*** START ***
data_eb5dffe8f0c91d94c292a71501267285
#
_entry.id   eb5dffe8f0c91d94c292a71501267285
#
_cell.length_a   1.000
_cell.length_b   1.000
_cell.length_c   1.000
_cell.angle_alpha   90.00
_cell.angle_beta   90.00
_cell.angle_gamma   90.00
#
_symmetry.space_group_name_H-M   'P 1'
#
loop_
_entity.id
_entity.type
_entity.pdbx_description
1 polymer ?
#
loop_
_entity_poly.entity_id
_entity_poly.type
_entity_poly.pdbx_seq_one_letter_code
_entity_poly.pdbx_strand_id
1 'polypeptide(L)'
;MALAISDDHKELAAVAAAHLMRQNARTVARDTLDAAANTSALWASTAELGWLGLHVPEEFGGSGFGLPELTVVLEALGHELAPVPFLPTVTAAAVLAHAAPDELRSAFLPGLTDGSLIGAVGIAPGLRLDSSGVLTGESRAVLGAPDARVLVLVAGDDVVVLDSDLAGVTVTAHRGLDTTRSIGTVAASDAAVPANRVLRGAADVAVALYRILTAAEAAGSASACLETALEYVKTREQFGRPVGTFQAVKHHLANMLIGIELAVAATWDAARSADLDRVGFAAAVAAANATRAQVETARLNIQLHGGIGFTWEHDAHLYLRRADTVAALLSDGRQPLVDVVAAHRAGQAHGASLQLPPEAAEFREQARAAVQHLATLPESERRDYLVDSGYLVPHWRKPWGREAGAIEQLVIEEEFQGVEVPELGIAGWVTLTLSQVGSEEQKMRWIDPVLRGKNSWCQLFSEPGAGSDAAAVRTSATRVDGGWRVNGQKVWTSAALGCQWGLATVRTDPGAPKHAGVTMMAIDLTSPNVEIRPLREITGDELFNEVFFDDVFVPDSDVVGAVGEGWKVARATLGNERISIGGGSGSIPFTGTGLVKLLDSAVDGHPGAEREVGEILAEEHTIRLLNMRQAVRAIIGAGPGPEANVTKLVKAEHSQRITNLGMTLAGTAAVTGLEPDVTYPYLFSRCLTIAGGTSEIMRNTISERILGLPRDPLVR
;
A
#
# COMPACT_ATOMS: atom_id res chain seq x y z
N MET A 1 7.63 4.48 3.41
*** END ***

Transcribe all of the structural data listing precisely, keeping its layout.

data_eb5dffe8f0c91d94c292a71501267285
#
_entry.id   eb5dffe8f0c91d94c292a71501267285
#
_cell.length_a   1.000
_cell.length_b   1.000
_cell.length_c   1.000
_cell.angle_alpha   90.00
_cell.angle_beta   90.00
_cell.angle_gamma   90.00
#
_symmetry.space_group_name_H-M   'P 1'
#
loop_
_entity.id
_entity.type
_entity.pdbx_description
1 polymer ?
#
loop_
_entity_poly.entity_id
_entity_poly.type
_entity_poly.pdbx_seq_one_letter_code
_entity_poly.pdbx_strand_id
1 'polypeptide(L)'
;MALAISDDHKELAAVAAAHLMRQNARTVARDTLDAAANTSALWASTAELGWLGLHVPEEFGGSGFGLPELTVVLEALGHELAPVPFLPTVTAAAVLAHAAPDELRSAFLPGLTDGSLIGAVGIAPGLRLDSSGVLTGESRAVLGAPDARVLVLVAGDDVVVLDSDLAGVTVTAHRGLDTTRSIGTVAASDAAVPANRVLRGAADVAVALYRILTAAEAAGSASACLETALEYVKTREQFGRPVGTFQAVKHHLANMLIGIELAVAATWDAARSADLDRVGFAAAVAAANATRAQVETARLNIQLHGGIGFTWEHDAHLYLRRADTVAALLSDGRQPLVDVVAAHRAGQAHGASLQLPPEAAEFREQARAAVQHLATLPESERRDYLVDSGYLVPHWRKPWGREAGAIEQLVIEEEFQGVEVPELGIAGWVTLTLSQVGSEEQKMRWIDPVLRGKNSWCQLFSEPGAGSDAAAVRTSATRVDGGWRVNGQKVWTSAALGCQWGLATVRTDPGAPKHAGVTMMAIDLTSPNVEIRPLREITGDELFNEVFFDDVFVPDSDVVGAVGEGWKVARATLGNERISIGGGSGSIPFTGTGLVKLLDSAVDGHPGAEREVGEILAEEHTIRLLNMRQAVRAIIGAGPGPEANVTKLVKAEHSQRITNLGMTLAGTAAVTGLEPDVTYPYLFSRCLTIAGGTSEIMRNTISERILGLPRDPLVR
;
A
#
# COMPACT_ATOMS: atom_id res chain seq x y z
N MET A 1 7.63 4.48 3.41